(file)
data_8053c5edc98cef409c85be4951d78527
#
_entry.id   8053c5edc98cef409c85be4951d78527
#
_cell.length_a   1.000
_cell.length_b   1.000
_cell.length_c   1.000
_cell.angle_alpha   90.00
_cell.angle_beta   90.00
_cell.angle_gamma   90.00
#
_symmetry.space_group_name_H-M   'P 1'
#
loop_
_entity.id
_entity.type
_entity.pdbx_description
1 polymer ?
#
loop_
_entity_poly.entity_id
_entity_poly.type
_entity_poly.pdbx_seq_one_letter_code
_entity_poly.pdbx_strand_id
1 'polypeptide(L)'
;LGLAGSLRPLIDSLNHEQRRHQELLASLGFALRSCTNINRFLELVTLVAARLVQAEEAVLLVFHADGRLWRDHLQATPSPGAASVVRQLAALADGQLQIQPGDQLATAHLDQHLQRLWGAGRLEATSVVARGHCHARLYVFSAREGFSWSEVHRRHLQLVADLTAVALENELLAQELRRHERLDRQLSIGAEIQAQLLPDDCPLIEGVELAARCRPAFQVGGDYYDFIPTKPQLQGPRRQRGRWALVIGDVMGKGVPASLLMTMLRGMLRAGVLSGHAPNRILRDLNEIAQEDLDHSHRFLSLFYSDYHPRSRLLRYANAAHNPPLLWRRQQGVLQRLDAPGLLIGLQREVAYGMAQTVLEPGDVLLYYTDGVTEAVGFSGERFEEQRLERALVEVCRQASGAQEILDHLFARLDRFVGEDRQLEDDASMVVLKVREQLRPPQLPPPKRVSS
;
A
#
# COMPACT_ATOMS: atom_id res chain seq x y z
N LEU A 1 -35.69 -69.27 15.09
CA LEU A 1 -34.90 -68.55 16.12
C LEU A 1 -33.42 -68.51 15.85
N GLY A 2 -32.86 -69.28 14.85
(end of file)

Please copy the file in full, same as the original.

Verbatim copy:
data_8053c5edc98cef409c85be4951d78527
#
_entry.id   8053c5edc98cef409c85be4951d78527
#
_cell.length_a   1.000
_cell.length_b   1.000
_cell.length_c   1.000
_cell.angle_alpha   90.00
_cell.angle_beta   90.00
_cell.angle_gamma   90.00
#
_symmetry.space_group_name_H-M   'P 1'
#
loop_
_entity.id
_entity.type
_entity.pdbx_description
1 polymer ?
#
loop_
_entity_poly.entity_id
_entity_poly.type
_entity_poly.pdbx_seq_one_letter_code
_entity_poly.pdbx_strand_id
1 'polypeptide(L)'
;LGLAGSLRPLIDSLNHEQRRHQELLASLGFALRSCTNINRFLELVTLVAARLVQAEEAVLLVFHADGRLWRDHLQATPSPGAASVVRQLAALADGQLQIQPGDQLATAHLDQHLQRLWGAGRLEATSVVARGHCHARLYVFSAREGFSWSEVHRRHLQLVADLTAVALENELLAQELRRHERLDRQLSIGAEIQAQLLPDDCPLIEGVELAARCRPAFQVGGDYYDFIPTKPQLQGPRRQRGRWALVIGDVMGKGVPASLLMTMLRGMLRAGVLSGHAPNRILRDLNEIAQEDLDHSHRFLSLFYSDYHPRSRLLRYANAAHNPPLLWRRQQGVLQRLDAPGLLIGLQREVAYGMAQTVLEPGDVLLYYTDGVTEAVGFSGERFEEQRLERALVEVCRQASGAQEILDHLFARLDRFVGEDRQLEDDASMVVLKVREQLRPPQLPPPKRVSS
;
A
#
# COMPACT_ATOMS: atom_id res chain seq x y z
N LEU A 1 -35.69 -69.27 15.09
CA LEU A 1 -34.90 -68.55 16.12
C LEU A 1 -33.42 -68.51 15.85
N GLY A 2 -32.86 -69.28 14.85